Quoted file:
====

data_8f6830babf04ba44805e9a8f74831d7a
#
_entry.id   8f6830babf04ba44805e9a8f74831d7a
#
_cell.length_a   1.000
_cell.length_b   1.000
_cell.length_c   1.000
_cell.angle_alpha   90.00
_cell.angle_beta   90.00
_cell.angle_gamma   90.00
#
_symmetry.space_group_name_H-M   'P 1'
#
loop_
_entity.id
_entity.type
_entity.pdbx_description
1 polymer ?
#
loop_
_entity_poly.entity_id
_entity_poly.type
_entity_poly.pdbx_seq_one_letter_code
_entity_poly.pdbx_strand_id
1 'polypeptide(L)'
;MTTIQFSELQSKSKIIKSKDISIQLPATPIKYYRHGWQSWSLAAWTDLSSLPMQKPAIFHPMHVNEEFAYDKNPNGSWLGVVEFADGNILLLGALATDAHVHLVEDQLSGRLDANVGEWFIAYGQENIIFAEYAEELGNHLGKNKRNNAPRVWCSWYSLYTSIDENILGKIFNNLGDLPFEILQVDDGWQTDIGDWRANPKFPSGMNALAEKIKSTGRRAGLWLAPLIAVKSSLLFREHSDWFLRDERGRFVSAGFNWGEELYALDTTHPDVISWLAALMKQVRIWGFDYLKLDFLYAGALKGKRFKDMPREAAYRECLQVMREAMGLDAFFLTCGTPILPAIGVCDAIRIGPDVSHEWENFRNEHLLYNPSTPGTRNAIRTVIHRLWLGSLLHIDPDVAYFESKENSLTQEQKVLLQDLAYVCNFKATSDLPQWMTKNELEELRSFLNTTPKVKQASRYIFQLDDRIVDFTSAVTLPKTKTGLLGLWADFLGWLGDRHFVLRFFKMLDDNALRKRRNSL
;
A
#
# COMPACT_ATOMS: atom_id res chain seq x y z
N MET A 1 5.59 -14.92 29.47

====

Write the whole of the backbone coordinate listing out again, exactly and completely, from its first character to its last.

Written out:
data_8f6830babf04ba44805e9a8f74831d7a
#
_entry.id   8f6830babf04ba44805e9a8f74831d7a
#
_cell.length_a   1.000
_cell.length_b   1.000
_cell.length_c   1.000
_cell.angle_alpha   90.00
_cell.angle_beta   90.00
_cell.angle_gamma   90.00
#
_symmetry.space_group_name_H-M   'P 1'
#
loop_
_entity.id
_entity.type
_entity.pdbx_description
1 polymer ?
#
loop_
_entity_poly.entity_id
_entity_poly.type
_entity_poly.pdbx_seq_one_letter_code
_entity_poly.pdbx_strand_id
1 'polypeptide(L)'
;MTTIQFSELQSKSKIIKSKDISIQLPATPIKYYRHGWQSWSLAAWTDLSSLPMQKPAIFHPMHVNEEFAYDKNPNGSWLGVVEFADGNILLLGALATDAHVHLVEDQLSGRLDANVGEWFIAYGQENIIFAEYAEELGNHLGKNKRNNAPRVWCSWYSLYTSIDENILGKIFNNLGDLPFEILQVDDGWQTDIGDWRANPKFPSGMNALAEKIKSTGRRAGLWLAPLIAVKSSLLFREHSDWFLRDERGRFVSAGFNWGEELYALDTTHPDVISWLAALMKQVRIWGFDYLKLDFLYAGALKGKRFKDMPREAAYRECLQVMREAMGLDAFFLTCGTPILPAIGVCDAIRIGPDVSHEWENFRNEHLLYNPSTPGTRNAIRTVIHRLWLGSLLHIDPDVAYFESKENSLTQEQKVLLQDLAYVCNFKATSDLPQWMTKNELEELRSFLNTTPKVKQASRYIFQLDDRIVDFTSAVTLPKTKTGLLGLWADFLGWLGDRHFVLRFFKMLDDNALRKRRNSL
;
A
#
# COMPACT_ATOMS: atom_id res chain seq x y z
N MET A 1 5.59 -14.92 29.47